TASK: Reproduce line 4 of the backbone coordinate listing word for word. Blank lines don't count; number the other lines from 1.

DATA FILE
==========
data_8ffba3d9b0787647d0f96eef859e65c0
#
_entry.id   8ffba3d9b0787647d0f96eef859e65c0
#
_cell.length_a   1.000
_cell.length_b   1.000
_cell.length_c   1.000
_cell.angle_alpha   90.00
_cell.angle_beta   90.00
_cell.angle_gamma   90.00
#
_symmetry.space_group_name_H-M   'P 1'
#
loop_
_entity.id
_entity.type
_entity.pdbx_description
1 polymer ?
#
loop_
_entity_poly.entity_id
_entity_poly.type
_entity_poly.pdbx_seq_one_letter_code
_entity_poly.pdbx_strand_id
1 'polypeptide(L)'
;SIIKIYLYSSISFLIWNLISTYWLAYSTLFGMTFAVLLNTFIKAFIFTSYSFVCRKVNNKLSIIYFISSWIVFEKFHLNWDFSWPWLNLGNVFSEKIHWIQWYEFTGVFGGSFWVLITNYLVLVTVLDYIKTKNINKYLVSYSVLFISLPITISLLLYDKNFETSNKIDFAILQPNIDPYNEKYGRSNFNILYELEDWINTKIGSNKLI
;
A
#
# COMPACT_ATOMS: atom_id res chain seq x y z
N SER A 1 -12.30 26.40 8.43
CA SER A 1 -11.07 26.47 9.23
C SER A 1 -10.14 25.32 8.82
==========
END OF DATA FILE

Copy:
#